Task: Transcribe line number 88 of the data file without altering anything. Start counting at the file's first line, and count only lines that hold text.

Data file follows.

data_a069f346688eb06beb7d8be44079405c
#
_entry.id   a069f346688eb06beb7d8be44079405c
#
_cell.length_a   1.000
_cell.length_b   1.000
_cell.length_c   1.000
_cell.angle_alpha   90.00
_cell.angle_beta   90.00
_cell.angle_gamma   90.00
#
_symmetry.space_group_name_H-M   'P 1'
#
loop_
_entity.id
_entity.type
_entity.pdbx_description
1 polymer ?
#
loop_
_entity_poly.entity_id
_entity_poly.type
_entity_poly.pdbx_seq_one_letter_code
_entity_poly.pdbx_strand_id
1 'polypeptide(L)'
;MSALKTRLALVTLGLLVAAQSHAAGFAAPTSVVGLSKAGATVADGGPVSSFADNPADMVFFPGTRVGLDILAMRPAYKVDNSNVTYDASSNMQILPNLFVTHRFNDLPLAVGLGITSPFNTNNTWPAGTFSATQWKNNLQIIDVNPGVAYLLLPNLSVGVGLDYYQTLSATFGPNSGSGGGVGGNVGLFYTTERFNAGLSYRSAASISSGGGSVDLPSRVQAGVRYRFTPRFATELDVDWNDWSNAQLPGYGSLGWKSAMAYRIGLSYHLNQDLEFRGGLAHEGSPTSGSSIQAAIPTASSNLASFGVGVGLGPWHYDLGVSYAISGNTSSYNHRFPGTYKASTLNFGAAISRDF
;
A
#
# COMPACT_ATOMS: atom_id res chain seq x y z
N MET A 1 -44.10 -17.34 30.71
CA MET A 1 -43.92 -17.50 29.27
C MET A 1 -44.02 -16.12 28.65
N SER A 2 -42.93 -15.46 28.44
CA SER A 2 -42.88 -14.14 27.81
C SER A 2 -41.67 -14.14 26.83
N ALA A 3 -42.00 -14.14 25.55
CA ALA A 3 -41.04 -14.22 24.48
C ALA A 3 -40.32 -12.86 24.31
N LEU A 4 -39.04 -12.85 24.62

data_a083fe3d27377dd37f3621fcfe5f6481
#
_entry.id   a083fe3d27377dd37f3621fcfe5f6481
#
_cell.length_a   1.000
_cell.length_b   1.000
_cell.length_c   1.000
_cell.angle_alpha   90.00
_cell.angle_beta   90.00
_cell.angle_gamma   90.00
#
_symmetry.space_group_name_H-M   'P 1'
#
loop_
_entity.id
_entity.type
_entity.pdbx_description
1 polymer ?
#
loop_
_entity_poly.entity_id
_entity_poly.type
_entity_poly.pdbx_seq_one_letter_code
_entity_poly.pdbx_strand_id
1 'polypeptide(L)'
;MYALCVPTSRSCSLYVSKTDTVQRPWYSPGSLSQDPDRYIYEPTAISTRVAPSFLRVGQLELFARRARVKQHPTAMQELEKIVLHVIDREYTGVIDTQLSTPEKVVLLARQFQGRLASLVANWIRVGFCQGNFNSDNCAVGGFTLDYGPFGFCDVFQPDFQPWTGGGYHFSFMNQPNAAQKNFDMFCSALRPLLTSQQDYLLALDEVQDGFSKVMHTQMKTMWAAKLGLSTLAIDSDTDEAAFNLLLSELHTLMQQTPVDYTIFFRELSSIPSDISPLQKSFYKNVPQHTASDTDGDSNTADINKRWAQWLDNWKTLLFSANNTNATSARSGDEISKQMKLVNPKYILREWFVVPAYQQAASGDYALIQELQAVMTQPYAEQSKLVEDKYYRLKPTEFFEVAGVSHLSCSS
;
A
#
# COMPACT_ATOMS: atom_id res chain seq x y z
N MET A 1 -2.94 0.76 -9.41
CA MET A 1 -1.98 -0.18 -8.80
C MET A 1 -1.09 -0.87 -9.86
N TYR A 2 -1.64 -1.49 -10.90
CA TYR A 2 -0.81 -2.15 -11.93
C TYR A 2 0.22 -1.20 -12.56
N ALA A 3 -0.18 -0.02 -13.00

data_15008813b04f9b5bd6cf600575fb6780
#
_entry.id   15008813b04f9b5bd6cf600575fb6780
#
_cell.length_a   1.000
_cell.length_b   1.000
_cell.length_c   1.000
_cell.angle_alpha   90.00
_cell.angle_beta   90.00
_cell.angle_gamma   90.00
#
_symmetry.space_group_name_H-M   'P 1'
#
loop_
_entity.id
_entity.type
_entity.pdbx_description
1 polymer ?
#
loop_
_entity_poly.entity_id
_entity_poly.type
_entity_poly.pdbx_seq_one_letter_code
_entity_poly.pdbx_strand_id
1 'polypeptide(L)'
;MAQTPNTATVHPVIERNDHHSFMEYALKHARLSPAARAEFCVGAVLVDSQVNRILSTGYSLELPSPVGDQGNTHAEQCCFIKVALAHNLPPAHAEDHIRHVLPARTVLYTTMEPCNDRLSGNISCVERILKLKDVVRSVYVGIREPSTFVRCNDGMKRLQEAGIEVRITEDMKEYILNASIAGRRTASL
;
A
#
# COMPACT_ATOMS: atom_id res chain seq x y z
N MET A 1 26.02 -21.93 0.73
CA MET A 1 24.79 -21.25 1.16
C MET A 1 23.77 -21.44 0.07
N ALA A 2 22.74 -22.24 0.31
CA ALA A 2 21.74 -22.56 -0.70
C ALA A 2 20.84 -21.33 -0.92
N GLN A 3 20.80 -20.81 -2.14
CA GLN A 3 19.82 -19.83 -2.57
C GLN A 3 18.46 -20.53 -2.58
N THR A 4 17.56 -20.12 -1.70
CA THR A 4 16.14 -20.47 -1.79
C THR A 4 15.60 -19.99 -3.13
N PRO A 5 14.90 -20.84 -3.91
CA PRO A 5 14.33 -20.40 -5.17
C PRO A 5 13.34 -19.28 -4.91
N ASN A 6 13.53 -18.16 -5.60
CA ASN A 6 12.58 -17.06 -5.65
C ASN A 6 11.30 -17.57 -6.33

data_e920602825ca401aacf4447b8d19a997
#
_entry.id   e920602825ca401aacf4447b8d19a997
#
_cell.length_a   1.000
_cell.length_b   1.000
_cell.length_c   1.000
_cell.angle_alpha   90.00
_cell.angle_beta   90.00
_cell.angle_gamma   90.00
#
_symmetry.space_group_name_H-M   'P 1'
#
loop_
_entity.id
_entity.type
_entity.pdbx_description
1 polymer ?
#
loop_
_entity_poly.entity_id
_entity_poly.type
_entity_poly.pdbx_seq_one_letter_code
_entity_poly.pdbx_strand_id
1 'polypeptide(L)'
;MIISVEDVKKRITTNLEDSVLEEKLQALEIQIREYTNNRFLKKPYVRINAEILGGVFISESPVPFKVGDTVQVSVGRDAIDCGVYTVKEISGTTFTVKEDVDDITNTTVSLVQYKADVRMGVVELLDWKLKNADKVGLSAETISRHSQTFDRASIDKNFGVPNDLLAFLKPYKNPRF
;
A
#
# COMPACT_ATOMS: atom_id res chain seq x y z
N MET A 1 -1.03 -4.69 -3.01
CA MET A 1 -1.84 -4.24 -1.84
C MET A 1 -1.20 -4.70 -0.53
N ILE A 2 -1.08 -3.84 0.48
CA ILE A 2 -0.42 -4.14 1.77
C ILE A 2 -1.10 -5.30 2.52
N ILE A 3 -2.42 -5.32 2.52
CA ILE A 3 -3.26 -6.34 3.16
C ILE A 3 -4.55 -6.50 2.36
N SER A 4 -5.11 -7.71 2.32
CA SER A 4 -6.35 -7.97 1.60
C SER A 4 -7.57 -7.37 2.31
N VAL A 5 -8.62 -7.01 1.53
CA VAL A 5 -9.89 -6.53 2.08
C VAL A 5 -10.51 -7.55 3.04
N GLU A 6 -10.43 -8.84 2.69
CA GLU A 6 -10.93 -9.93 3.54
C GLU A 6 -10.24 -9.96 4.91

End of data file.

#